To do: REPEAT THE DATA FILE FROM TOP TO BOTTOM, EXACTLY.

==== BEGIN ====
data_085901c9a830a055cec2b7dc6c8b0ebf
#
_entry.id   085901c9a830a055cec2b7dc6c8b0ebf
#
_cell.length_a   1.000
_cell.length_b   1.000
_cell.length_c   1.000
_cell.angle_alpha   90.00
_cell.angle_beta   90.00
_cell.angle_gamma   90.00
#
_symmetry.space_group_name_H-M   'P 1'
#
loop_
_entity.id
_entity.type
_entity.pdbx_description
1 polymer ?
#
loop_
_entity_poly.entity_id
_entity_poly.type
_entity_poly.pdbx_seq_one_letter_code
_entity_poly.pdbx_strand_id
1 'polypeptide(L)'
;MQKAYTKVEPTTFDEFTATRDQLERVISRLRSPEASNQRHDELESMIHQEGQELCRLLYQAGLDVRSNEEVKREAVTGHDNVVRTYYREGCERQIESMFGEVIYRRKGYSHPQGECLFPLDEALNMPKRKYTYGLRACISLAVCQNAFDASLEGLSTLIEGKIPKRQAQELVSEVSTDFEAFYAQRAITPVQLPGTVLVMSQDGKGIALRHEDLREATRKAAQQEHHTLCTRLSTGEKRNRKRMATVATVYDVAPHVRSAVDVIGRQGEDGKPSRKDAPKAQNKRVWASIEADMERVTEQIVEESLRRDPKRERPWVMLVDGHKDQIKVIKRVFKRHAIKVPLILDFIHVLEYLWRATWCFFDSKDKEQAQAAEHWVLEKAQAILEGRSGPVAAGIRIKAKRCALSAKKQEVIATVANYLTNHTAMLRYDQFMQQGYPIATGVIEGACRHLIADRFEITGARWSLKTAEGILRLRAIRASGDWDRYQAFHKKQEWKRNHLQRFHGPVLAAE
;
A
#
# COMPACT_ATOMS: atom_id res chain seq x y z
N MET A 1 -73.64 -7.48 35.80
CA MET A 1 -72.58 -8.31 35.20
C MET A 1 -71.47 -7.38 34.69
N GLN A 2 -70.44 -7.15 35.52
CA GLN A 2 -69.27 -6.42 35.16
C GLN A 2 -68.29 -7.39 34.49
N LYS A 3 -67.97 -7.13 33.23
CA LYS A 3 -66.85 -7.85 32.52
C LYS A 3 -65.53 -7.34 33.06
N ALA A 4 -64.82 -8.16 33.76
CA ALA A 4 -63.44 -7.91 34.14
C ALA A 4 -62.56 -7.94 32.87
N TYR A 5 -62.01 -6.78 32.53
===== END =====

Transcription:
data_085901c9a830a055cec2b7dc6c8b0ebf
#
_entry.id   085901c9a830a055cec2b7dc6c8b0ebf
#
_cell.length_a   1.000
_cell.length_b   1.000
_cell.length_c   1.000
_cell.angle_alpha   90.00
_cell.angle_beta   90.00
_cell.angle_gamma   90.00
#
_symmetry.space_group_name_H-M   'P 1'
#
loop_
_entity.id
_entity.type
_entity.pdbx_description
1 polymer ?
#
loop_
_entity_poly.entity_id
_entity_poly.type
_entity_poly.pdbx_seq_one_letter_code
_entity_poly.pdbx_strand_id
1 'polypeptide(L)'
;MQKAYTKVEPTTFDEFTATRDQLERVISRLRSPEASNQRHDELESMIHQEGQELCRLLYQAGLDVRSNEEVKREAVTGHDNVVRTYYREGCERQIESMFGEVIYRRKGYSHPQGECLFPLDEALNMPKRKYTYGLRACISLAVCQNAFDASLEGLSTLIEGKIPKRQAQELVSEVSTDFEAFYAQRAITPVQLPGTVLVMSQDGKGIALRHEDLREATRKAAQQEHHTLCTRLSTGEKRNRKRMATVATVYDVAPHVRSAVDVIGRQGEDGKPSRKDAPKAQNKRVWASIEADMERVTEQIVEESLRRDPKRERPWVMLVDGHKDQIKVIKRVFKRHAIKVPLILDFIHVLEYLWRATWCFFDSKDKEQAQAAEHWVLEKAQAILEGRSGPVAAGIRIKAKRCALSAKKQEVIATVANYLTNHTAMLRYDQFMQQGYPIATGVIEGACRHLIADRFEITGARWSLKTAEGILRLRAIRASGDWDRYQAFHKKQEWKRNHLQRFHGPVLAAE
;
A
#
# COMPACT_ATOMS: atom_id res chain seq x y z
N MET A 1 -73.64 -7.48 35.80
CA MET A 1 -72.58 -8.31 35.20
C MET A 1 -71.47 -7.38 34.69
N GLN A 2 -70.44 -7.15 35.52
CA GLN A 2 -69.27 -6.42 35.16
C GLN A 2 -68.29 -7.39 34.49
N LYS A 3 -67.97 -7.13 33.23
CA LYS A 3 -66.85 -7.85 32.52
C LYS A 3 -65.53 -7.34 33.06
N ALA A 4 -64.82 -8.16 33.76
CA ALA A 4 -63.44 -7.91 34.14
C ALA A 4 -62.56 -7.94 32.87
N TYR A 5 -62.01 -6.78 32.53